The stalled progress of hydro-electric and thermal projects is contributing to the Pakistan power crisis that seems to be looming large on the horizon.

Important energy programs are being delayed for a number of reasons, including bureaucratic hesitation, a lack of political will and consensus and a lack of private-sector interest, causing the country's chronic power shortage to reach critical proportions. There have been previous discussions about the sale of surplus gas to India, but that idea seems to have floundered and the official regulatory body for the power sector, NEPRA, does not have the autonomy it needs to impose a national price structure for Pakistan's energy products.

In his paper titled 'The Weight of History: Pakistan's energy Problems', economist Shahid Javed Burki focuses on the failure of political will to implement the policies necessary to meet energy requirements. He observes, $quot;During this period of economic stabilisation [1999-2002], the IMF forced constraints on the public sector, and the share of public sector development program (PSDP) declined to a historic low of two per cent of GDP - it had reached almost 11 per cent under Zulfikar Ali Bhutto (1971-77). Energy, and electric power in particular, was one sector that suffered.$quot;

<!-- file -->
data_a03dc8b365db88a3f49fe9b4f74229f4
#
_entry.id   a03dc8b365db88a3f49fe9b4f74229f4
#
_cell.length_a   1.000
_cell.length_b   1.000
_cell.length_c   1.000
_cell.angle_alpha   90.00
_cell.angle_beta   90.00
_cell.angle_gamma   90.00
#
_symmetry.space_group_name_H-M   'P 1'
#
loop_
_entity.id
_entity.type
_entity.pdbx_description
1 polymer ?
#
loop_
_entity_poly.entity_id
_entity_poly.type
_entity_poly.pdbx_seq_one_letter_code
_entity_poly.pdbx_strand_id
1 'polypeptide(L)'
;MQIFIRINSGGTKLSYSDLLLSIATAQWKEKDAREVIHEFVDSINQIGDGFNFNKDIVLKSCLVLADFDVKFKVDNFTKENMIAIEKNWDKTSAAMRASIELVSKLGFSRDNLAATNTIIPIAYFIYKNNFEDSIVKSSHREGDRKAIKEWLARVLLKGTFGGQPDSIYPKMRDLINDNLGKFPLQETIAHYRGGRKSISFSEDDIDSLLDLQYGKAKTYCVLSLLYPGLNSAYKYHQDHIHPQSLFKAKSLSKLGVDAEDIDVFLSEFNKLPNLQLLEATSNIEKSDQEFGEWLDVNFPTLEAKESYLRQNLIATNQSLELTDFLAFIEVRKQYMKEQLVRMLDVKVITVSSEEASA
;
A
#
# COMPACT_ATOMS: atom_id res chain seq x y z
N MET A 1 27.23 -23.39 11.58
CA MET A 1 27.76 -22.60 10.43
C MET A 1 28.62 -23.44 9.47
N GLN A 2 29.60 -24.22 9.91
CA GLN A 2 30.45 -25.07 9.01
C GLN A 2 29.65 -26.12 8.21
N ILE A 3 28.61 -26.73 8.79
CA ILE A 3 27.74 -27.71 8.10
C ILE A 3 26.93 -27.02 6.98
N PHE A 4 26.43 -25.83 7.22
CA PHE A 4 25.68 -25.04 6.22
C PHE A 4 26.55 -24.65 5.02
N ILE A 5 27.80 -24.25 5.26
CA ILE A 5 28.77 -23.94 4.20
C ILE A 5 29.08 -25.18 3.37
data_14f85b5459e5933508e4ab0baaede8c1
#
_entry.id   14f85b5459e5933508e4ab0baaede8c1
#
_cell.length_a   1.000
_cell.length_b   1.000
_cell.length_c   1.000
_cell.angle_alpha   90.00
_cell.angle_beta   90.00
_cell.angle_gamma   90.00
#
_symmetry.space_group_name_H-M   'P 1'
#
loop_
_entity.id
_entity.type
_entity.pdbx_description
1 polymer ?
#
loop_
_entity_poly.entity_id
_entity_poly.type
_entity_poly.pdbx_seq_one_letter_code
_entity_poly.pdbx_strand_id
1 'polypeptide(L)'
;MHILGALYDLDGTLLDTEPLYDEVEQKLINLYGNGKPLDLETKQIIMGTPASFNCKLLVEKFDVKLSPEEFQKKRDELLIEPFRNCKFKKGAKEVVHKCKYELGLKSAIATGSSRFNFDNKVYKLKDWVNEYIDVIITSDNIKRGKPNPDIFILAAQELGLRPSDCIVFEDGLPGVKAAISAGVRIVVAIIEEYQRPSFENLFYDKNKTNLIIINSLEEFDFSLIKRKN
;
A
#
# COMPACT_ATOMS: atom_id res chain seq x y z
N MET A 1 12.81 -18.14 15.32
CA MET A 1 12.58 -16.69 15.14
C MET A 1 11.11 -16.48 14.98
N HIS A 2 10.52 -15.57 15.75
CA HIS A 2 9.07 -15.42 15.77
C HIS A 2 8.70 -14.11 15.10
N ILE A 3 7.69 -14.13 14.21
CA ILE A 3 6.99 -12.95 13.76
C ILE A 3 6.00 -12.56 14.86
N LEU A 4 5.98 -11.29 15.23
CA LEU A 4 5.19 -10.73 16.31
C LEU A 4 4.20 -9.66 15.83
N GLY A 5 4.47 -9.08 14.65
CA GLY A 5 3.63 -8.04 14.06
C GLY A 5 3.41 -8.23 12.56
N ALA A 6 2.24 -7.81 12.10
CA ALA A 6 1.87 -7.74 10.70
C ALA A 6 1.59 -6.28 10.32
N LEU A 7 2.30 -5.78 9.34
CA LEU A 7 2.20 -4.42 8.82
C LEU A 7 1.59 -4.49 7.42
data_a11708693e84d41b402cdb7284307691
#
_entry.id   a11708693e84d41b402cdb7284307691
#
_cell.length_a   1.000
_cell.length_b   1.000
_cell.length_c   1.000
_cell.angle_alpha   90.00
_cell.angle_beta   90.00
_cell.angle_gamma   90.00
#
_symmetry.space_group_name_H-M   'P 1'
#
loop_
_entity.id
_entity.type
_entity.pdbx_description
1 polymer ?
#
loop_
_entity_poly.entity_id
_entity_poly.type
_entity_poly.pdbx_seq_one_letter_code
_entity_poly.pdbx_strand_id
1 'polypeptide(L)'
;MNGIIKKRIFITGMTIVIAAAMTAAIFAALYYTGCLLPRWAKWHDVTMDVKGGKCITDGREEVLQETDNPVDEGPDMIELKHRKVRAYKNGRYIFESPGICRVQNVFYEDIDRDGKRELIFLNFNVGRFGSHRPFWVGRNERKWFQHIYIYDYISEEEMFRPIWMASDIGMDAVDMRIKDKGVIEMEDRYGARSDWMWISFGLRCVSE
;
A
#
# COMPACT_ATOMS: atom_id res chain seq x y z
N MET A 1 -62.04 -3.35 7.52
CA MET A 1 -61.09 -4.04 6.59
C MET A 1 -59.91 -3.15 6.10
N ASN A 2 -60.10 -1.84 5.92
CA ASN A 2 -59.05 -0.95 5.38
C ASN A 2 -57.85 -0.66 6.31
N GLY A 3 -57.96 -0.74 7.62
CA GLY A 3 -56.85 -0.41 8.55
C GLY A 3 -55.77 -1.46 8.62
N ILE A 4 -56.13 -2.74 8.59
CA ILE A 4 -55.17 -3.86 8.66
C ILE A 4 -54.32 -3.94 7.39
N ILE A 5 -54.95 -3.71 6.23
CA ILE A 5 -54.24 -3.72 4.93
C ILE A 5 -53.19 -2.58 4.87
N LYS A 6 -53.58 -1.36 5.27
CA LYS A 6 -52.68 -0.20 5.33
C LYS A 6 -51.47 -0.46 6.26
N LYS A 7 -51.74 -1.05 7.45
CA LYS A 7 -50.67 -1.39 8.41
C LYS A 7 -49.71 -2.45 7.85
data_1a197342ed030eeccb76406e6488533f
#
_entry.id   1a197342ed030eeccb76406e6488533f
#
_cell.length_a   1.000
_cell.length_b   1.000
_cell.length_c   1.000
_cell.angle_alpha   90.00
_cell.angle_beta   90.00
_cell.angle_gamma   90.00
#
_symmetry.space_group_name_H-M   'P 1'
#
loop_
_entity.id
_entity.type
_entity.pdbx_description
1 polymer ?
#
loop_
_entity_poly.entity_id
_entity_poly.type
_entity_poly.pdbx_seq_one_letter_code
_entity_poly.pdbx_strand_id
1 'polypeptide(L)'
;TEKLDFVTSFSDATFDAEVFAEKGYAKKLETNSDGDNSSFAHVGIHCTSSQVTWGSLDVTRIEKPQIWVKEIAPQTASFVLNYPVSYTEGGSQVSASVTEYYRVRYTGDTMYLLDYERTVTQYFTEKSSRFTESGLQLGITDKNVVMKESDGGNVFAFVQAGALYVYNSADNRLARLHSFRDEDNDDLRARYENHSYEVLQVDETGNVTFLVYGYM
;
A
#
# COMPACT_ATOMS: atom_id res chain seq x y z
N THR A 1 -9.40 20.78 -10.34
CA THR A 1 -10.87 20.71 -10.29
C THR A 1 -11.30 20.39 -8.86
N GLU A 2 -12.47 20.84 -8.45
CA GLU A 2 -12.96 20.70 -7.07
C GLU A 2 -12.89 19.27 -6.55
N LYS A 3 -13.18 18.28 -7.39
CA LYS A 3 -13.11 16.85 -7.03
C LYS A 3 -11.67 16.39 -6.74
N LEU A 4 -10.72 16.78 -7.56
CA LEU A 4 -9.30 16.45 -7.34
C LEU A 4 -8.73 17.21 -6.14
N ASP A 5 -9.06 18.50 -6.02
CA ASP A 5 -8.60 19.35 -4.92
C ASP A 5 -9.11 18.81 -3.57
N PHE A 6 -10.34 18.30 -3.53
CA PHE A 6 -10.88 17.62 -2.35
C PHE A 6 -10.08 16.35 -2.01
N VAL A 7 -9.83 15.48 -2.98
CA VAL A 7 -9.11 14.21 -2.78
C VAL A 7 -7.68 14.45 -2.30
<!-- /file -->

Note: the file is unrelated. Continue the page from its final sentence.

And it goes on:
Suggestions have surfaced regarding the need to utilise alternative and renewable sources of energy such as wind and solar power, though the global demand for windmills and solar panels has greatly increased and delayed their availability as a result. Even if approval was gained for such technology, it could take years for the projects to start producing electricity.

Despite the dire predicament ahead, Prime Minister Shaukat Aziz has insisted that his government will bring electricity to every village in the country by 2007, under the Khushal Pakistan Program.